Mamounas et al. [1] evaluated the impact of the 21-gene recurrence score on local–regional recurrence from the National Surgical Adjuvant Breast and Bowel Project (NSABP) B-14 and B-20 studies. The patients in this analysis had node negative, ER-positive breast cancer, and some of the patients had received adjuvant systemic therapy consisting of tamoxifen with or without adjuvant systemic chemotherapy. Systemic chemotherapy consisted of either cyclophosphamide, methotrexate, and 5-flourouracil (CMF) or methotrexate and 5-flourouracil (MF) with leucovorin rescue. For the patients treated with chemotherapy (CMF or MF) plus tamoxifen, the 10-year rates of local– regional recurrence for low, intermediate, and high 21-gene recurrence score were 1.6, 2.7, and 7.8 %, respectively (P = 0.028). For the patients treated with tamoxifen (without chemotherapy) and either by mastectomy or breast conservation treatment, the 21-gene recurrence score was an independent predictor of local–regional recurrence on multivariate analysis (hazard ratio 2.16; P = 0.005).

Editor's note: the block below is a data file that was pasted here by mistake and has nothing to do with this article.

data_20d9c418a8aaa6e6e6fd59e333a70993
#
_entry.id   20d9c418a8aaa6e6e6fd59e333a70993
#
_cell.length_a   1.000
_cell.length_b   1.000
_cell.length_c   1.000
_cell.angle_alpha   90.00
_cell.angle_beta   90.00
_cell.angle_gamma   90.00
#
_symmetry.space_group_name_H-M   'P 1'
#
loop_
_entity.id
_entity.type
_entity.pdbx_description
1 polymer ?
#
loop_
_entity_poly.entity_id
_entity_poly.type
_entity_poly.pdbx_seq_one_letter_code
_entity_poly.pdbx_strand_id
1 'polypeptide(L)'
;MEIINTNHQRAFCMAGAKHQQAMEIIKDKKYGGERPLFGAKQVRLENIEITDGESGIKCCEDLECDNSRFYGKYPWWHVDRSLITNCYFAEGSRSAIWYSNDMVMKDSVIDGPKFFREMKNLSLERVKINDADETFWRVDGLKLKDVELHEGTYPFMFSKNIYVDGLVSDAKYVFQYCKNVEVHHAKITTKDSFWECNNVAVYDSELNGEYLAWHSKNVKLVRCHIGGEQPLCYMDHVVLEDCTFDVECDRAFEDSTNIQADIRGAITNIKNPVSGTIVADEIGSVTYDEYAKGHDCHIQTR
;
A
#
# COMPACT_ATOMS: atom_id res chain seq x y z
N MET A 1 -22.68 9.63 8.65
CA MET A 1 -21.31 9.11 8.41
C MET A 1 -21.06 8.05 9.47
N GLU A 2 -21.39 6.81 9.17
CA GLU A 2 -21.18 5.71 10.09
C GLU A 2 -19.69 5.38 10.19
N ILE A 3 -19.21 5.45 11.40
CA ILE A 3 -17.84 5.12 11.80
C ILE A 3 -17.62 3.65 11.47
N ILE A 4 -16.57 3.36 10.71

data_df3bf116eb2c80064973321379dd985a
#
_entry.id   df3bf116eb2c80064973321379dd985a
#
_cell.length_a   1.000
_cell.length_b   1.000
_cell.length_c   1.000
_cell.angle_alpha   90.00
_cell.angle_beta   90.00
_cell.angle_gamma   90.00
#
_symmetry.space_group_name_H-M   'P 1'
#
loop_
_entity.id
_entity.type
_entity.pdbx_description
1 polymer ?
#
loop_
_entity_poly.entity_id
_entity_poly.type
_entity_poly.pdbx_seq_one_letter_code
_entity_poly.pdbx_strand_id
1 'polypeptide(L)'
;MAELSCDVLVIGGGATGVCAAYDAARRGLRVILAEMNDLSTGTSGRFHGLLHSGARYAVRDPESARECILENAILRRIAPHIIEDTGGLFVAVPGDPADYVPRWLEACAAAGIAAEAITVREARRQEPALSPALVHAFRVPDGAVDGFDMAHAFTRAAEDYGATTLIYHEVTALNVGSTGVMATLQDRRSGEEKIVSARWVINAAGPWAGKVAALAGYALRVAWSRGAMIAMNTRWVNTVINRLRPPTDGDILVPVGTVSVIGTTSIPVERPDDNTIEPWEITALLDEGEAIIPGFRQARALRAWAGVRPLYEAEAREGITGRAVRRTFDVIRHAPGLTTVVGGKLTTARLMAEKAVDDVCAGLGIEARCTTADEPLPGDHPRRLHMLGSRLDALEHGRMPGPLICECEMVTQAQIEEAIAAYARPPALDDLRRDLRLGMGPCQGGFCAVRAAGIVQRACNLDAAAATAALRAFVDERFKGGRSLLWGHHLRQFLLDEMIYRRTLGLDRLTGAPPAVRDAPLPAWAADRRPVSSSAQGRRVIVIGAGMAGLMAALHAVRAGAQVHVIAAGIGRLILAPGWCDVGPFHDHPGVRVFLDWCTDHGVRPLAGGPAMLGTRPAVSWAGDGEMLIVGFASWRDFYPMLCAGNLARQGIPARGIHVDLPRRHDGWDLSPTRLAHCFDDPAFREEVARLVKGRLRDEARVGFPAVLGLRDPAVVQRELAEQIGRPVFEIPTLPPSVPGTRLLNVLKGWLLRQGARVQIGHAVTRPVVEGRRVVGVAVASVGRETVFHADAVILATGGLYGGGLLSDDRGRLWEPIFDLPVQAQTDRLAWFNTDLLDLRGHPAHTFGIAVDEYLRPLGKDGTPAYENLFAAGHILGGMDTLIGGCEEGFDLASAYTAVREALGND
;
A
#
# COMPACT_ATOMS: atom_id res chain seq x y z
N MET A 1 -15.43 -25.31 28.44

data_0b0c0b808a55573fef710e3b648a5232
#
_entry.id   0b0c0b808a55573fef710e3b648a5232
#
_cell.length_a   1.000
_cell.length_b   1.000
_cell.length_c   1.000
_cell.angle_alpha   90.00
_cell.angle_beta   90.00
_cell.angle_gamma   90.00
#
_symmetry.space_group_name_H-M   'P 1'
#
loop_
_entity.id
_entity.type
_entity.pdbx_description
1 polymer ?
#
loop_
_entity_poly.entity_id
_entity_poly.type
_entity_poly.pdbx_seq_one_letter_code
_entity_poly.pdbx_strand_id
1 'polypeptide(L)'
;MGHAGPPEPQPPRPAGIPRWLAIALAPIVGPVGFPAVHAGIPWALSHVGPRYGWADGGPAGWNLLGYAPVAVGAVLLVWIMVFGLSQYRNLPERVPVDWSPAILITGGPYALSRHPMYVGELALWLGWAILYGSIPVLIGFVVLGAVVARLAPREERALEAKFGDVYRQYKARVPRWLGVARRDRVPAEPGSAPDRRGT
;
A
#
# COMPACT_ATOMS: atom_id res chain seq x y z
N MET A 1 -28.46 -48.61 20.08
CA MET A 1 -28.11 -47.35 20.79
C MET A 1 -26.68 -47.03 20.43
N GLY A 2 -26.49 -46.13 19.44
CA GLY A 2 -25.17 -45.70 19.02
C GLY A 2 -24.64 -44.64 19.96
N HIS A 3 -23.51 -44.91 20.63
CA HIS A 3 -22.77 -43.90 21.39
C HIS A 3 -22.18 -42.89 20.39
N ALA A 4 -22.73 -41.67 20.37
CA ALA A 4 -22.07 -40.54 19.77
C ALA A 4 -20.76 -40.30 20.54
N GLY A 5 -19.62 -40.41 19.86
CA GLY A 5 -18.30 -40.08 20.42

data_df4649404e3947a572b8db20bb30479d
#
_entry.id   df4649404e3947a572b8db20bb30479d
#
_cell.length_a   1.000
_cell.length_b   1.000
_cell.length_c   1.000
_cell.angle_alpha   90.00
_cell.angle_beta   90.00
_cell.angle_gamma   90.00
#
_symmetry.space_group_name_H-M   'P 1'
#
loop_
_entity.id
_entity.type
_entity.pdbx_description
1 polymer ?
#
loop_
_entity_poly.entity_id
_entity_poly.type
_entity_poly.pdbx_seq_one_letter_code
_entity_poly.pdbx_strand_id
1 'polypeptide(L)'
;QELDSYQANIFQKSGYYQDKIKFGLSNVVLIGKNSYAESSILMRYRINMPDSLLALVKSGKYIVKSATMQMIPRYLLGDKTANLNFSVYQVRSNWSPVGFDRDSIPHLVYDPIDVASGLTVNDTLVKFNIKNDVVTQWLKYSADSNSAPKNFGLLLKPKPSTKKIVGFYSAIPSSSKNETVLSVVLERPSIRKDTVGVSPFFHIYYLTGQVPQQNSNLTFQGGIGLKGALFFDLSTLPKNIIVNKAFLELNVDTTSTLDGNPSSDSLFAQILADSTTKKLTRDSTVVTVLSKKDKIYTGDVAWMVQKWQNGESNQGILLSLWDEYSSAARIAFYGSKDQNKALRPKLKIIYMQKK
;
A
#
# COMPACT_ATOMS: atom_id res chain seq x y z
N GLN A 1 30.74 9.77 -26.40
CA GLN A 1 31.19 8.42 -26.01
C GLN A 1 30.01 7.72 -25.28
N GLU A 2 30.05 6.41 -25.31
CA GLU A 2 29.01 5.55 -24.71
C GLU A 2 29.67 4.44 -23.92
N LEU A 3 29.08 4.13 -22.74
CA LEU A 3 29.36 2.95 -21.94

For the subgroup of 390 patients treated with lumpectomy, breast radiation, and tamoxifen, Mamounas et al. reported an interaction of the 21-gene recurrence score with patient age [1]. After breast conservation treatment, the 10-year rates of local–regional recurrence for patients age <50 years were 12.5 % for low 21-gene recurrence score, 27.7 % for intermediate recurrence score, and 26.5 % for high recurrence score. However, the 10-year rates of local–regional recurrence for patients age ≥50 years were low regardless of 21-gene recurrence score (3.6, 3.7 and 4.8 %, respectively).
There are currently no data indicating that biologic markers can identify a subgroup of patients for whom breast conservation treatment is not indicated when using contemporary systemic therapies. The present study has therefore analyzed the potential role of the 21-gene recurrence score and biologic subtype in a randomized clinical trial using contemporary systemic chemotherapy and hormonal therapy.
In the present study, the rates of local recurrence and local–regional recurrence were higher with increasing 21-gene recurrence score, although these did not achieve statistical significance on univariate and multivariate analyses (Table 2; Figs. 4, ,5).5). Similarly, for the subset of patients with HR-positive tumors, a trend was seen for higher 10-year rates of local recurrence and local–regional recurrence with increasing 21-gene recurrence score, although also not statistically significant. For the subset of HR-positive tumors, evaluation of the 21-gene recurrence score as a continuous variable showed a statistically significant hazard ratio for local–regional recurrence (hazard ratio 2.66; P = 0.03).